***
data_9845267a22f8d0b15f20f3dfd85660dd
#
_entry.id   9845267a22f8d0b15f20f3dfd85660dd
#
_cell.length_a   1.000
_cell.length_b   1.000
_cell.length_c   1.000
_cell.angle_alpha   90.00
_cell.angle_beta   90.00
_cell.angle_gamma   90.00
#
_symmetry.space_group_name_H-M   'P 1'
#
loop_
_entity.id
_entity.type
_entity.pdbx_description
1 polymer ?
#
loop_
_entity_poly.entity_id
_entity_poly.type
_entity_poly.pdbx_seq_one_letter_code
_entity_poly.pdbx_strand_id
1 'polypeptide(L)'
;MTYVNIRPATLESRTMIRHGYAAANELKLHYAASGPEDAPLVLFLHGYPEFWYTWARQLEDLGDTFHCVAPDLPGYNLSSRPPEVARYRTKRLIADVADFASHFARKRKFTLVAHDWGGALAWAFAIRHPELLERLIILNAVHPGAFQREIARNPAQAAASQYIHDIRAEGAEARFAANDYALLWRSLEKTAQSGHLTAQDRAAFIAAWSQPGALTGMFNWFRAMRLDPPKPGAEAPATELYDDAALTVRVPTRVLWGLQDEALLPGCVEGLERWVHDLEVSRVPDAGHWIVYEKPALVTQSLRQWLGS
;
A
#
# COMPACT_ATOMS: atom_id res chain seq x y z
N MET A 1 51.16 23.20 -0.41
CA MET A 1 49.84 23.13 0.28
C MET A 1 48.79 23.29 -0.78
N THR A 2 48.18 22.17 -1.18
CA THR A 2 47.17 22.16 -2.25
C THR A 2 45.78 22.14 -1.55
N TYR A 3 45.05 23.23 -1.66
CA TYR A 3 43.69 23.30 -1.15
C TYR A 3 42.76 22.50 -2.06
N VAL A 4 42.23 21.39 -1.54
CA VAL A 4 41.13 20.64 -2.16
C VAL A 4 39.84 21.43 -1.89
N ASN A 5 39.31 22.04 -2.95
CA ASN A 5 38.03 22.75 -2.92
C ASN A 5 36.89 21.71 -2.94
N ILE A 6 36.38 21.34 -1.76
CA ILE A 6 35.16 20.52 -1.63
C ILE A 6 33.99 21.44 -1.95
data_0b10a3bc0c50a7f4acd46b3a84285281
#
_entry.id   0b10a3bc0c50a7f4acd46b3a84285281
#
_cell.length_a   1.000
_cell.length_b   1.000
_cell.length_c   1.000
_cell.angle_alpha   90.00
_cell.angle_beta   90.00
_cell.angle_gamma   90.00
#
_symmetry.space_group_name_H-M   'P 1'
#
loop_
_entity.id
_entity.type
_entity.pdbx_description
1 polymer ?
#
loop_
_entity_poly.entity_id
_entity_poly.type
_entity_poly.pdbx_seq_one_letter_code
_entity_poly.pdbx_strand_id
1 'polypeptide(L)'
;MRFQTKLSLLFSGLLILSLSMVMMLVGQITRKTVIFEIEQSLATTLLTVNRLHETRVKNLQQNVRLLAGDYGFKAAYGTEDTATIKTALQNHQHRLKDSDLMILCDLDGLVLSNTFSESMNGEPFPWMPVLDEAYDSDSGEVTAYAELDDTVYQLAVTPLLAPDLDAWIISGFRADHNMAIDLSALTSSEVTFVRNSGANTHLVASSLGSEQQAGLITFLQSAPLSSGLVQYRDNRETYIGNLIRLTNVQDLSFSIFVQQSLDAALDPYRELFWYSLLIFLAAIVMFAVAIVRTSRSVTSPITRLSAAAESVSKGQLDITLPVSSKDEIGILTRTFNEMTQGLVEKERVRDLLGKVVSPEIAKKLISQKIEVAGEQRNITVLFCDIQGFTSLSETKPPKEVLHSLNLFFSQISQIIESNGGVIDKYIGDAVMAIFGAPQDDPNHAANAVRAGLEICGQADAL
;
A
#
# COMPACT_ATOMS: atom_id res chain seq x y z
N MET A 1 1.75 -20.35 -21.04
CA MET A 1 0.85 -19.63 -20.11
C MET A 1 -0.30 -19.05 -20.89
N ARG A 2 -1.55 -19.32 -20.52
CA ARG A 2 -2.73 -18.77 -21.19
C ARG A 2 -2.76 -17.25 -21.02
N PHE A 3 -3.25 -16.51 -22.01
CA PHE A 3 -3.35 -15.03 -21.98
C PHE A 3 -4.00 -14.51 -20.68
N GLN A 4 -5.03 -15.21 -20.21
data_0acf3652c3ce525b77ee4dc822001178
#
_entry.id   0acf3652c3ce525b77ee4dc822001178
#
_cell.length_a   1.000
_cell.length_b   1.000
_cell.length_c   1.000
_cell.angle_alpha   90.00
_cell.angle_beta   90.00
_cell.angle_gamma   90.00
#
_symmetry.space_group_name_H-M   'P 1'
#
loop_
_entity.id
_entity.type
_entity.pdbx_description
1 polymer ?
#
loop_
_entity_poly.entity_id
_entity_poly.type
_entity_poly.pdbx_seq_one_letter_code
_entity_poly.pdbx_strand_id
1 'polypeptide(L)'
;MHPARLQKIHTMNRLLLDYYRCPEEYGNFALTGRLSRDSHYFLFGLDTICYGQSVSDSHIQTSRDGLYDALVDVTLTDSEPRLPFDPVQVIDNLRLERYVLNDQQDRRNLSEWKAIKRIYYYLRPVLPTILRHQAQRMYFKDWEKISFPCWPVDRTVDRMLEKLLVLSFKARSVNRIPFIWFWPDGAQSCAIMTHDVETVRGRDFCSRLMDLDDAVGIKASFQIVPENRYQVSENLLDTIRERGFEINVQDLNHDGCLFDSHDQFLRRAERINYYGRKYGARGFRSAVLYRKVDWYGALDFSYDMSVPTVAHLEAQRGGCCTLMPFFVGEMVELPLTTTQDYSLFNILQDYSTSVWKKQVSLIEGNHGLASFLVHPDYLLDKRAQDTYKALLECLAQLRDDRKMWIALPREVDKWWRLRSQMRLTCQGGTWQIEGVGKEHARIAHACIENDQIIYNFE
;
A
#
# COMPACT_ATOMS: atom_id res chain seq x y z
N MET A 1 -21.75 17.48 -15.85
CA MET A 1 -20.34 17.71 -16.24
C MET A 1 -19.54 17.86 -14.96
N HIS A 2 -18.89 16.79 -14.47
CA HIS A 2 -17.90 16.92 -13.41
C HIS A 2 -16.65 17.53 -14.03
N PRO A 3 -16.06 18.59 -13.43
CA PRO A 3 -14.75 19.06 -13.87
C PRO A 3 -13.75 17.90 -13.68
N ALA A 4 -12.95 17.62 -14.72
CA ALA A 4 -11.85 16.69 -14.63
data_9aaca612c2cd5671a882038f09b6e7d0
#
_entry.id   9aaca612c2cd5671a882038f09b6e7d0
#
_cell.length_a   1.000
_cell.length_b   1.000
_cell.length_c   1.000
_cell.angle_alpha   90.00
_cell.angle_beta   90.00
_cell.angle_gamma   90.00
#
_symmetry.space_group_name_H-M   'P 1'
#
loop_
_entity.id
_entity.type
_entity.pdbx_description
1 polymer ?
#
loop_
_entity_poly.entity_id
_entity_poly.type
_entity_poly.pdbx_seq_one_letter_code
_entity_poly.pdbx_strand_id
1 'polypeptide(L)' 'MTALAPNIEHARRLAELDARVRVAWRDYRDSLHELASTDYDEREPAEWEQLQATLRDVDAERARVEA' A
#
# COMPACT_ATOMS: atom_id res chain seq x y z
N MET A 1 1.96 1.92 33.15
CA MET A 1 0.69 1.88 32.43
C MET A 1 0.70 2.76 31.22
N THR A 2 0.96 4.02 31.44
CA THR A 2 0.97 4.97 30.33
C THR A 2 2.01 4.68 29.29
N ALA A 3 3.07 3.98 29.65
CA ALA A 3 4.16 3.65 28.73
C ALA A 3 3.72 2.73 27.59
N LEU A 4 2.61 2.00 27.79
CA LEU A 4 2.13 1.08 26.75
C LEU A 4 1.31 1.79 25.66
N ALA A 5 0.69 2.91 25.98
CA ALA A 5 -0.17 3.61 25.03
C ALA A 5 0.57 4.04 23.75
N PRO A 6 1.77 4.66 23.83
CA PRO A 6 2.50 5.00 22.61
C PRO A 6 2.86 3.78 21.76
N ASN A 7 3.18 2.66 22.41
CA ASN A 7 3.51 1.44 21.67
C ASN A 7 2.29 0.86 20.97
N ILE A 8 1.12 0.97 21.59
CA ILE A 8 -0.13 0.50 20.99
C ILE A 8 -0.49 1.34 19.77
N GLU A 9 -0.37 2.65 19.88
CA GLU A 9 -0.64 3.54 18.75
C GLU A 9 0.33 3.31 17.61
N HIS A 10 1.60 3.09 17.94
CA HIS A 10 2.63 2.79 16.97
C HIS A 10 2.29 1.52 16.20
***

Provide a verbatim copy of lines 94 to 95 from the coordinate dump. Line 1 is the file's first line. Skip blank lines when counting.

_cell.length_b   1.000
_cell.length_c   1.000